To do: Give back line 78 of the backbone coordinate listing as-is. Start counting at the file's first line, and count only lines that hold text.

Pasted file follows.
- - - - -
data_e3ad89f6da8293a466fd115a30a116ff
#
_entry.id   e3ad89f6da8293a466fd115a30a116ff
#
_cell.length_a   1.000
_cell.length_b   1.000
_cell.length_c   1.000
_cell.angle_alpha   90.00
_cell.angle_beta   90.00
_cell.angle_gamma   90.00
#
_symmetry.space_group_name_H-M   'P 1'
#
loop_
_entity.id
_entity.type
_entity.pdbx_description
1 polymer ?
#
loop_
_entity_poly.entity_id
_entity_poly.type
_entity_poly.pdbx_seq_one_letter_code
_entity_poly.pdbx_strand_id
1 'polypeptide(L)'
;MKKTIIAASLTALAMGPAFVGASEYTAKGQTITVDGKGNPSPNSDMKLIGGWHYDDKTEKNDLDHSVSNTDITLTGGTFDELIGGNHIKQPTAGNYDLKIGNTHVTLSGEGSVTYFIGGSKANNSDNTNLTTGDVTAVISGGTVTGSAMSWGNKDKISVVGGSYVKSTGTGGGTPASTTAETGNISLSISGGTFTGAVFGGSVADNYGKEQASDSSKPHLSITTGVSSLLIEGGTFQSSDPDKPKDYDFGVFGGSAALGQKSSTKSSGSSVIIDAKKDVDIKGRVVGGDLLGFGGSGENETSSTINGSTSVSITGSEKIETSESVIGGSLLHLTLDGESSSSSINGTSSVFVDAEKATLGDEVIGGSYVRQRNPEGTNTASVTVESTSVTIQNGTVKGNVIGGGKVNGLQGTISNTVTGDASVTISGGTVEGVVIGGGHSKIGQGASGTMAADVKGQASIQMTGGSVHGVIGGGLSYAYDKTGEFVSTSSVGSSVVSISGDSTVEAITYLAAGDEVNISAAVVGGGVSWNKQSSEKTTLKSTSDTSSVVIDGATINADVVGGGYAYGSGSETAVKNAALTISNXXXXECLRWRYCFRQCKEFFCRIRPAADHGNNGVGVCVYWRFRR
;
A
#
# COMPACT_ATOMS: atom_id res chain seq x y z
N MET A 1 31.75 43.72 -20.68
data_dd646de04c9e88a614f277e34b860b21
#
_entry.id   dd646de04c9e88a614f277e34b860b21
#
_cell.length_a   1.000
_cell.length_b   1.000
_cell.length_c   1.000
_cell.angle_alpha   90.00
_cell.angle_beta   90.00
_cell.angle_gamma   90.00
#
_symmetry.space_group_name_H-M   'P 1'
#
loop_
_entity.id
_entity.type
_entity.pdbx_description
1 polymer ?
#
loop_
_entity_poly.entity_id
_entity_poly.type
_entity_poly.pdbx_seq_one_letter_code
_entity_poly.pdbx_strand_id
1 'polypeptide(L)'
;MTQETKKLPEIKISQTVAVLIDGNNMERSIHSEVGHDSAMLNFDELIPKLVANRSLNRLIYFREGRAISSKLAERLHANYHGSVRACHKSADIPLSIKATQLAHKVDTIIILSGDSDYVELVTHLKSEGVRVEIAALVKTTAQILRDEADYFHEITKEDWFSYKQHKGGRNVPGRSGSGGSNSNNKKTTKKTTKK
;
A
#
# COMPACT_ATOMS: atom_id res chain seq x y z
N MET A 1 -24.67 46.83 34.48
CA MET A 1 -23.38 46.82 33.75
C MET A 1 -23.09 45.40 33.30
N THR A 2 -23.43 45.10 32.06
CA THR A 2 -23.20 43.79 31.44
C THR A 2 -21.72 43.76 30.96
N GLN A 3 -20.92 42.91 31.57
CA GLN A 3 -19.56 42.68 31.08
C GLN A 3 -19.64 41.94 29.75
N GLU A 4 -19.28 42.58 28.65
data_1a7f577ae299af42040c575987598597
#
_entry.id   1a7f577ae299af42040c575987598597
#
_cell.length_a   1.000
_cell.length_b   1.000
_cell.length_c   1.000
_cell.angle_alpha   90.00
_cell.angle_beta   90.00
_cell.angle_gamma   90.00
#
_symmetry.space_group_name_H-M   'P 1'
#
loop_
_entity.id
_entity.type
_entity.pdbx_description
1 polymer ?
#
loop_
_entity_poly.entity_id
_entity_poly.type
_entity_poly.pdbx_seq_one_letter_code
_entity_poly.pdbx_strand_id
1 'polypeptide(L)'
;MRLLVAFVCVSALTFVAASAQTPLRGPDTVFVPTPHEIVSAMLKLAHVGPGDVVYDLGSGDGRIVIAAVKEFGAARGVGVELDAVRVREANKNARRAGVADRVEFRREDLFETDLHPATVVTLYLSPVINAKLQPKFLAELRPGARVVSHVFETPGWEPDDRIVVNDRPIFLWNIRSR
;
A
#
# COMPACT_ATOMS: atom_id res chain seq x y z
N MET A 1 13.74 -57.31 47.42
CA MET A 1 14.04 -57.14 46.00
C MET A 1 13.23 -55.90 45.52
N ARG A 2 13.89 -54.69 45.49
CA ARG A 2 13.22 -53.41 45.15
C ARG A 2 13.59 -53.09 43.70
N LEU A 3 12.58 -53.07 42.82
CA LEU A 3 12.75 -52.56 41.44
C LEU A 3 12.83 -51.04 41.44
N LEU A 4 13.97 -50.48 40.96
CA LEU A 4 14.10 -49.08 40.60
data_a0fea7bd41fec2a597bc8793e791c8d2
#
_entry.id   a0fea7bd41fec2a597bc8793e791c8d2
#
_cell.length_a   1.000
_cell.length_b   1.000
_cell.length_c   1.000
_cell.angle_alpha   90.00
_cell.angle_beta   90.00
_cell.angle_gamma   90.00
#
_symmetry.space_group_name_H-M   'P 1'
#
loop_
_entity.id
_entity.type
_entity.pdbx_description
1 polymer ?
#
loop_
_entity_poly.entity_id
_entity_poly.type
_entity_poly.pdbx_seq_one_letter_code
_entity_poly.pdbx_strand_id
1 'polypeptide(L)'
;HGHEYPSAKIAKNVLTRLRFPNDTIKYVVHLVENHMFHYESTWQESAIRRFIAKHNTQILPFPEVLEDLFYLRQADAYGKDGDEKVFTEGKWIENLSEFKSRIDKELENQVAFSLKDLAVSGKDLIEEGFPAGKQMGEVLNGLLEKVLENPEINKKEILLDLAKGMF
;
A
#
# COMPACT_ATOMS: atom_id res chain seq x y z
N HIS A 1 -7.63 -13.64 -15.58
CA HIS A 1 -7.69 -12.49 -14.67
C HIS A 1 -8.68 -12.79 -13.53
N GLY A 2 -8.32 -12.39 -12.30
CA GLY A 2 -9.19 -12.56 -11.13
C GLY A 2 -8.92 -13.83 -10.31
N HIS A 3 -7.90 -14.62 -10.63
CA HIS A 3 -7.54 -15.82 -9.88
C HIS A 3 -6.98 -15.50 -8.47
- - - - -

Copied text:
_cell.length_c   1.000